Two homesick space aliens walk into a bar. They yearn to feel at home. So what do they order? What’s on tap? Hell no--Gary Numan, bro. Numan’s flowing tunic, octopus’ arms, and catatonic stare were made for the sound effects his amazing musicians manufacture. Now, the blistering electric solos would be grand enough alone, but when Numan sings his post-wave heart out and channels a higher spirit, you’ve got undefinable magic. The purveyor of 1979’s “Pleasure Principal’ still oozes Oxytocin into the air. Isn’t that illegal?
Numan’s delirious ‘Cars’, not surprisingly, got the biggest bang. The infectious rant soon graced all lips. But this show wasn’t just about the hits, it was about the mood and the eerie spaces between the melodies.
With two percussionists and a trio of horns, Twin Peaks were raring to go. This young band which consists of Cadien Lake James, Clay Frankel, Jack Dolan, Colin Croom, and Connor Brodner rose from the ashes of the Humboldt Park days and have accumulated quite the fan base at Riot Fest’s newer locale.
“What Up Dawg” was accompanied by a fellow musician dressed in a Dalmatian suit. Yes, that fur ball was James Swanberg who unabashedly joined in the vocal hook; after all, it was his song they were singing. Jack Dolan’s pipes were properly raw and convincing as he kept pace with his own creative bass lines.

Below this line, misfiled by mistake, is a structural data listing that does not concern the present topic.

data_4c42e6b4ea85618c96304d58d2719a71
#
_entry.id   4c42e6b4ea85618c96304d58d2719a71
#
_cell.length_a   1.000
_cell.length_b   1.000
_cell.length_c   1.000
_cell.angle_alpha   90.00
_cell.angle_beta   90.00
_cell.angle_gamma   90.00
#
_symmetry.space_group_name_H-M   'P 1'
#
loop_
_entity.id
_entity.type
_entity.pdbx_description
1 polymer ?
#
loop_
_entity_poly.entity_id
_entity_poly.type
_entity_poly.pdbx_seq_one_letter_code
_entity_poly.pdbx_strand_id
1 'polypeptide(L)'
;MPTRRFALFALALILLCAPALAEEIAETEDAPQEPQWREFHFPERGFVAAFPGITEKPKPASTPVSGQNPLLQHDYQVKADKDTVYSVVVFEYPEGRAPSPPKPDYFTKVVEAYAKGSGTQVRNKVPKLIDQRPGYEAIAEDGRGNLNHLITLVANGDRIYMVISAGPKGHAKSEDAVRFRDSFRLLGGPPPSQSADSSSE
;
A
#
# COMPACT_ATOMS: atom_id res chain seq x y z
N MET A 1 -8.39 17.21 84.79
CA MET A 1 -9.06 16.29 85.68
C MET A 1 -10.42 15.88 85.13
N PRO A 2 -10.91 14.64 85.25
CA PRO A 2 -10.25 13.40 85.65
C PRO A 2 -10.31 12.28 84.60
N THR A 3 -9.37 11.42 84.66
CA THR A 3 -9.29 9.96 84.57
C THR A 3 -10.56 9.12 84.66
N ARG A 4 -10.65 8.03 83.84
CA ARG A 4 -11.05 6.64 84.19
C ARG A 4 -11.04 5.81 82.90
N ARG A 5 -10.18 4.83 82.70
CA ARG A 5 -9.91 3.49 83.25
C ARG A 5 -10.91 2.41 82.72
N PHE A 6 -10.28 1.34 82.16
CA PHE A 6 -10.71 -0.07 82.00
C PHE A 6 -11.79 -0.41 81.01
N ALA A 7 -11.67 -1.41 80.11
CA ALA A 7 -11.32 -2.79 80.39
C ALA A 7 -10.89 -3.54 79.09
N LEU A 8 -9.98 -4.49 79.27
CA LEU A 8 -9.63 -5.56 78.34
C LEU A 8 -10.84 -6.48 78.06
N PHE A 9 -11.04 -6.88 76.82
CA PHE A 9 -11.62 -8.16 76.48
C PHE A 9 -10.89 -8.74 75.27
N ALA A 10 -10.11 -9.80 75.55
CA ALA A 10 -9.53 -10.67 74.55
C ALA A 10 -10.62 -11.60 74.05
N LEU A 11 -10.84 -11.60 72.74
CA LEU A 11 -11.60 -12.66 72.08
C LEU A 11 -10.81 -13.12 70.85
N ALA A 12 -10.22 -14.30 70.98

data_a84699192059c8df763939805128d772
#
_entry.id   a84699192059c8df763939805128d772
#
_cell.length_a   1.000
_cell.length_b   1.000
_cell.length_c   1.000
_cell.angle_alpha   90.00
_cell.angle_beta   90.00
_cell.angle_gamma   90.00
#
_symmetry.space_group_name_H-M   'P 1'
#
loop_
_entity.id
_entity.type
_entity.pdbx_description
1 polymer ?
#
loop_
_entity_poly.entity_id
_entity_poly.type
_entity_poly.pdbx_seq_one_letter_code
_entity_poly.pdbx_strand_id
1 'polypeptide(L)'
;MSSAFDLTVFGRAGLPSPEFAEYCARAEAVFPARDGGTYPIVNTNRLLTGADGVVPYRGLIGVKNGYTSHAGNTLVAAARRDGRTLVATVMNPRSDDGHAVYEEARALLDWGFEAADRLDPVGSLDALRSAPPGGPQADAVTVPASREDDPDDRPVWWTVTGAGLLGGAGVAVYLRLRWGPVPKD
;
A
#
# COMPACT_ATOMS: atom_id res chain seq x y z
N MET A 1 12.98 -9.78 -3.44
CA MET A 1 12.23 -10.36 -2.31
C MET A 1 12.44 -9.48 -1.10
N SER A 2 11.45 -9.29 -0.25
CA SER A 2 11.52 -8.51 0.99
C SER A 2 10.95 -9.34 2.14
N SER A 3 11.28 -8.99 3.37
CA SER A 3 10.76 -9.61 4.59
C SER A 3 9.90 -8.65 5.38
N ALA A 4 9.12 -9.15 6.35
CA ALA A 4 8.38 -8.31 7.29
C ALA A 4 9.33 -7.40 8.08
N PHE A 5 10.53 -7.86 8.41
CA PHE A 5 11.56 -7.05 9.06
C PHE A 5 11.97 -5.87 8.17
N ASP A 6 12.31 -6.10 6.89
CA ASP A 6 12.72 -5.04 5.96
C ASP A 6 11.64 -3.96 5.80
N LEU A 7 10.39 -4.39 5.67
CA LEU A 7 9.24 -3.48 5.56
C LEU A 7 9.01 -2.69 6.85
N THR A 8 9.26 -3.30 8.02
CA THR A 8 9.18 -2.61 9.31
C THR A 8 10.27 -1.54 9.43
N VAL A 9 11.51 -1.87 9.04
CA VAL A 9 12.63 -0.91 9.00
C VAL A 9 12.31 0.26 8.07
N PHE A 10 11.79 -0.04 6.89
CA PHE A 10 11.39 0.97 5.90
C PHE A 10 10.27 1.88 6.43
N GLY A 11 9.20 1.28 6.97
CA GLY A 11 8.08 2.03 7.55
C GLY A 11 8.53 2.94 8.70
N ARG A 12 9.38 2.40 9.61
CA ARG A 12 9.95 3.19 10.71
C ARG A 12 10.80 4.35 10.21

Connor Brodner’s drums grew overpowering for a spell through no fault of his own, but the tech issues couldn’t hide the fact that he’s a talented dude. And besides, this group of outgoing guys wasn’t going to let anything stop them from having a great time.
Their latest album, Sweet ‘17 Singles,’ is a compilation from which they drew with gusto, and which speaks to their prolific fortitude; Twin Peaks has released an album a year since 2014, with the exception of 2015.
As the crowd grew bigger and bigger, the hooks grew more and more strident, as voices from the back and front rows conflated. Twin Peaks gets under your skin with their classic rock renderings and lived-in confidence, although it must be stated that they still retain a dash of hometown humility. Even their contemporary lyrics allude to their love for their local fans: “We Will Not Make It (Not Without You),” being a solid example.
Flogging Molly‘s tin whistling “Devil’s Dance Floor” and the sobering introduction to “What’s Left of the Flag”, would create enough of a stir alone, but as usual, their set included much more. They opened with the colossal, crowd-pleaser/character study, “The Hand of John L. Sullivan. The seven-piece group pleased with a couple of songs from 2002’s Drunken Lullabies, Float, Life is Good, Swagger and the closing number, “The Seven Deadly Sins” off Within a Mile of Home.
Flogging Molly has been touring since the late 1990’s and their colossal command of the stage shows. They swagger from mood to mood artfully, i.e., consider the poignant opening line of “The Likes of You Again”— “It’s been so long since I lost my daddy-o,” and how that mournful statement segues into a cannon of ferocity in the blink of an eye.
Killing Joke, who hails from the Notting Hill section of London, have inspired Soundgarden and Metallica. Their lineup consists of vocalist Jaz Coleman, guitarist Geordie Walker, bassist Youth, and drummer Paul Ferguson, Coleman may resemble Ozzy Osbourne or Alice Cooper at first glance, but he’s not a doppelganger.